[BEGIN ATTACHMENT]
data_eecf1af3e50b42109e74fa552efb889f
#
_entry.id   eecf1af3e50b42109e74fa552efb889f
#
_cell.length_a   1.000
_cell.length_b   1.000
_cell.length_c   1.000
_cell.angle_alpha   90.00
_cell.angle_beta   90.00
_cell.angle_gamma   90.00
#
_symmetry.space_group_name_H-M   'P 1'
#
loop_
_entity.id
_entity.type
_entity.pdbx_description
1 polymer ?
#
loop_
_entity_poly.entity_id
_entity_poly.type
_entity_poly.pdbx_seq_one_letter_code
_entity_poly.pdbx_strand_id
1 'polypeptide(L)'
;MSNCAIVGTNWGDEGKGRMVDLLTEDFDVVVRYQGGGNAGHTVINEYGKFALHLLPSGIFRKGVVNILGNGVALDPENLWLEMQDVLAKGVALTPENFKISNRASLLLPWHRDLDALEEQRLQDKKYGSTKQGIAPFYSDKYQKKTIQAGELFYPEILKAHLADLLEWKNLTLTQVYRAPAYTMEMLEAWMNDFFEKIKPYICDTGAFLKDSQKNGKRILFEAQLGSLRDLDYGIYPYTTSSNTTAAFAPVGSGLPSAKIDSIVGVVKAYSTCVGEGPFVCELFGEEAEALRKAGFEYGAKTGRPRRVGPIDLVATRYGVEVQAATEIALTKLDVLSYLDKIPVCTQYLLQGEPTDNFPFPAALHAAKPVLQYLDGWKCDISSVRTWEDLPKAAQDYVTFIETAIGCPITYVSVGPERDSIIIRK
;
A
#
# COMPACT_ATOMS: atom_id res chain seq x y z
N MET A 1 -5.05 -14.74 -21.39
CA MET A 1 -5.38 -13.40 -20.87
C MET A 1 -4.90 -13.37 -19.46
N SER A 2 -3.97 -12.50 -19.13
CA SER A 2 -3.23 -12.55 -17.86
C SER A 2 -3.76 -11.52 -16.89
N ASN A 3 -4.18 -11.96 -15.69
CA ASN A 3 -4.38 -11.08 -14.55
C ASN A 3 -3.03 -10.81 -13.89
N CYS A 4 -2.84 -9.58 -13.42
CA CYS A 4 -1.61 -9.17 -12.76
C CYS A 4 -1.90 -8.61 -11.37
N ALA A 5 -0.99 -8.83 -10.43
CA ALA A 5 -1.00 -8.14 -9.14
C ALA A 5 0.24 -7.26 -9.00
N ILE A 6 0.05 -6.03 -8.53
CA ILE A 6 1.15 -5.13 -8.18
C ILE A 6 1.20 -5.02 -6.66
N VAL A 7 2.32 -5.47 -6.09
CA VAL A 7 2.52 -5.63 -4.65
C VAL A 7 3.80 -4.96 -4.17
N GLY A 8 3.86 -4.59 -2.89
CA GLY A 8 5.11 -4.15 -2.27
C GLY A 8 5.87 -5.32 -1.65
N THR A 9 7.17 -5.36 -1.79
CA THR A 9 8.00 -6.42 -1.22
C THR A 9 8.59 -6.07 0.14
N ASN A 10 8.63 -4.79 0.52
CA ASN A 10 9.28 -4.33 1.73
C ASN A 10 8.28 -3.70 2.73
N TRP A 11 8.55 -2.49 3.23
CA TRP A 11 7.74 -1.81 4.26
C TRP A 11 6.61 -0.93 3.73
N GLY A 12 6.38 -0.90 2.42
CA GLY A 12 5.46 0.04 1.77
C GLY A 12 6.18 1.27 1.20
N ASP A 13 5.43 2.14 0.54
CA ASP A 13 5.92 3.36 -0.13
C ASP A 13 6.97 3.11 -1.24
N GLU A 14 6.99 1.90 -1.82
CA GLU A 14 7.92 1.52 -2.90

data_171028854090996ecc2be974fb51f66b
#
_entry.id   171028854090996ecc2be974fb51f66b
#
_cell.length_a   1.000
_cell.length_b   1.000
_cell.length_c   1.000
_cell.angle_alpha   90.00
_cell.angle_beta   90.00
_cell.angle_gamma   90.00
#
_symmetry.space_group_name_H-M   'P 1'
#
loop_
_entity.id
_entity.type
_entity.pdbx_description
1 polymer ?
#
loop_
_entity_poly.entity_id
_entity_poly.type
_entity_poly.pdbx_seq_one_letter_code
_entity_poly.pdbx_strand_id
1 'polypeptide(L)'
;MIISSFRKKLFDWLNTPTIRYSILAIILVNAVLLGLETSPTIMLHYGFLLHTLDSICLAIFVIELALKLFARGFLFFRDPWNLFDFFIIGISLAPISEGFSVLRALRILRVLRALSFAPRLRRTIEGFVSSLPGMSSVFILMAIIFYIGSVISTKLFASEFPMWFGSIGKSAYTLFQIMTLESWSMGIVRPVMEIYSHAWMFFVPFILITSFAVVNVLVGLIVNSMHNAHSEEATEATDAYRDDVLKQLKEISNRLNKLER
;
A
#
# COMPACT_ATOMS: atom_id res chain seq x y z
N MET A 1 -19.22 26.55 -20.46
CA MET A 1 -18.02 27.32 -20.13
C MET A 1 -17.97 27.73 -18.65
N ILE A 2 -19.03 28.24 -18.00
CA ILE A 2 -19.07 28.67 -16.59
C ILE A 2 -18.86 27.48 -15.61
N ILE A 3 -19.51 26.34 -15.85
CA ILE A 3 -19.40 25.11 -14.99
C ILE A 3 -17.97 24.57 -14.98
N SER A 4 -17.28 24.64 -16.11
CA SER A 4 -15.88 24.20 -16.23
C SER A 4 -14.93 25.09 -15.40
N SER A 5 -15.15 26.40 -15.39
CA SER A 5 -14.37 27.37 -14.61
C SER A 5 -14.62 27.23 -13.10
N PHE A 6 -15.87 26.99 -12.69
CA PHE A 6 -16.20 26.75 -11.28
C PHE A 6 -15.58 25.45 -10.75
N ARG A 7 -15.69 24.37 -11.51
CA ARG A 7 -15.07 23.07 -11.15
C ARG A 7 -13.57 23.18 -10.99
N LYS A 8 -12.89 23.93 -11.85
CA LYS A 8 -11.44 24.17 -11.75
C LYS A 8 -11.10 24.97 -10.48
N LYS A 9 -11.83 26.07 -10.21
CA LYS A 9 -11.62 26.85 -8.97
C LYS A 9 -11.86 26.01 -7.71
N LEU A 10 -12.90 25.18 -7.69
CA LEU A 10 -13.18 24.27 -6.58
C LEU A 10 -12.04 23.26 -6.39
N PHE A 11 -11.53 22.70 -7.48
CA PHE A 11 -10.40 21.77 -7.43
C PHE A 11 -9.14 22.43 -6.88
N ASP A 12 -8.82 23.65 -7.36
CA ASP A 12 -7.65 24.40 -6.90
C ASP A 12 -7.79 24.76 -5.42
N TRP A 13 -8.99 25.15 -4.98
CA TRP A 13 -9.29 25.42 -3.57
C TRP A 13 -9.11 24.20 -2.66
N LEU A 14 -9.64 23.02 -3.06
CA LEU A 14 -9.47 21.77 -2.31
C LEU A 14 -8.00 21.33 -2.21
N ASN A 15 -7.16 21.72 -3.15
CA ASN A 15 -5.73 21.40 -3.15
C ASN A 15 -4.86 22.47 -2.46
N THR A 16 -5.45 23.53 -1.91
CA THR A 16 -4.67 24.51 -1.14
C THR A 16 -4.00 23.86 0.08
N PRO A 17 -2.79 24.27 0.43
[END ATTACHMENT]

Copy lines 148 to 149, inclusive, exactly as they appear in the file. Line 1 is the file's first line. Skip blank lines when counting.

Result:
CA THR A 16 -4.67 24.51 -1.14
C THR A 16 -4.00 23.86 0.08